Numerous derivatives of cyclobis(paraquat-p-phenylene) have been developed, including an enlarged version of the molecule, in the literature referred ExnBox4+, where n is the number of p-phenylene rings (n = 0-3). These variants with larger apertures are capable to included larger, different sized molecules. Based on the charge-transfer complexation of CBPQT4 + many supramolecular structures have been created, including fibrillar gels, micelles, vesicles, nanotubes, foldamers and liquid crystalline phases. In analogy to biological systems, which are assembled by hydrogen bonds to form supramolecular structures, the charge-transfer complexation is here an alternative.
- Masumi Asakawa; Wim Dehaen; Gerrit L’abbé; Stephan Menzer; Jan Nouwen; Françisco M. Raymo; J. Fraser Stoddart; David J. Williams (January 1996), "Improved Template-Directed Synthesis of Cyclobis(paraquat-phenylene)", The Journal of Organic Chemistry, 61 (26), pp. 9591–9595, doi:10.1021/jo961488i, ISSN 0022-3263
- Jonathan C. Barnes; Michal Juríček; Nicolaas A. Vermeulen; Edward J. Dale; J. Fraser Stoddart (2013), "Synthesis of ExnBox Cyclophanes", The Journal of Organic Chemistry, 78 (23), pp. 11962–11969, doi:10.1021/jo401993n
- Atwood, Jerry L.; Steed, Jonathan W. (2013). Supramolecular chemistry. Hoboken, N.J.: Wiley. ISBN 978-1-118-68150-3.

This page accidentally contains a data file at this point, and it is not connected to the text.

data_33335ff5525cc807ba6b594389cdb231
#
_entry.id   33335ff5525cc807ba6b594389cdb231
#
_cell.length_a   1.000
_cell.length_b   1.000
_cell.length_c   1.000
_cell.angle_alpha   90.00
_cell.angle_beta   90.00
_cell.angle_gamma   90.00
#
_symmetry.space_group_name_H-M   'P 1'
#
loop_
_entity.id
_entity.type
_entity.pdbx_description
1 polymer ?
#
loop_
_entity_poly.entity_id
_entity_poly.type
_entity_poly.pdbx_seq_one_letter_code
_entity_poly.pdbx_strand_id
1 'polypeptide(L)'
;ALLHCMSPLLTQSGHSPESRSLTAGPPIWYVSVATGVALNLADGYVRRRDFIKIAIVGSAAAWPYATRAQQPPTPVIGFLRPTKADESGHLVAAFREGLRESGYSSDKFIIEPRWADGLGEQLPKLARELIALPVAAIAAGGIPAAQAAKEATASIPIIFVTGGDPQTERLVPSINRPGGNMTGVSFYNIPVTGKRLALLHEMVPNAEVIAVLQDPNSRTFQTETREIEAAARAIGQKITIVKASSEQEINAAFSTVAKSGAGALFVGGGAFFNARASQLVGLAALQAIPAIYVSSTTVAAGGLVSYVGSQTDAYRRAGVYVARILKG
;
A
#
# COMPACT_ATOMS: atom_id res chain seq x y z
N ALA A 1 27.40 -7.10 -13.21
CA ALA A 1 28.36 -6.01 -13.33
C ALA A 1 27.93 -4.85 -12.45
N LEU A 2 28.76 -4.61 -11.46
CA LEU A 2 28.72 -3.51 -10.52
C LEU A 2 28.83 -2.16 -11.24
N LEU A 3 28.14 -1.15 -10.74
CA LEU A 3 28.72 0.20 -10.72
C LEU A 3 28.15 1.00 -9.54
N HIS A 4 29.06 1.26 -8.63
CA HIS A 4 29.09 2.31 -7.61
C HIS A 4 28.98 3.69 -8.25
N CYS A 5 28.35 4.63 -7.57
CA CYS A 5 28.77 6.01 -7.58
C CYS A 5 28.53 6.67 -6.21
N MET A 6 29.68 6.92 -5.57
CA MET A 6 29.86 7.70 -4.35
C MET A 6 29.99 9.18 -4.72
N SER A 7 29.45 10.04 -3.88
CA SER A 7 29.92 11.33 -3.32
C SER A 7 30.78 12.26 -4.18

- Nielsen, Mogens Brøndsted; Jeppesen, Jan Oskar; Lau, Jesper; Lomholt, Christian; Damgaard, Dorthe; Jacobsen, Jens Peter; Becher, Jan; Stoddart, J. Fraser. "Binding Studies between Tetrathiafulvalene Derivatives and Cyclobis(paraquat-phenylene)". The Journal of Organic Chemistry. 66 (10): 3559–3563. doi:10.1021/jo010173m.
- Das, Anindita; Ghosh, Suhrit (2014-02-17). "Supramolecular Assemblies by Charge-Transfer Interactions between Donor and Acceptor Chromophores". Angewandte Chemie International Edition. 53 (8): 2038–2054. doi:10.1002/anie.201307756. PMID 24573995.
- Andersen, Sissel S.; Jensen, Morten; Sørensen, Anne; Miyazaki, Eigo; Takimiya, Kazuo; Laursen, Bo W.; Flood, Amar H.; Jeppesen, Jan O. "Anion effects on the cyclobis(paraquat-p-phenylene) host". Chemical Communications. 48 (42): 5157. doi:10.1039/c2cc31225e.
- Miljanić, Ognjen Š.; Dichtel, William R.; Mortezaei, Shahab; Stoddart, J. Fraser. "Cyclobis(paraquat-phenylene)-Based Catenanes Prepared by Kinetically Controlled Reactions Involving Alkynes". Organic Letters. 8 (21): 4835–4838. doi:10.1021/ol061864d.
- Fahrenbach, Albert C.; Warren, Scott C.; Incorvati, Jared T.; Avestro, Alyssa-Jennifer; Barnes, Jonathan C.; Stoddart, J. Fraser; Grzybowski, Bartosz A. (2013-01-18). "Organic Switches for Surfaces and Devices". Advanced Materials. 25 (3): 331–348. doi:10.1002/adma.201201912.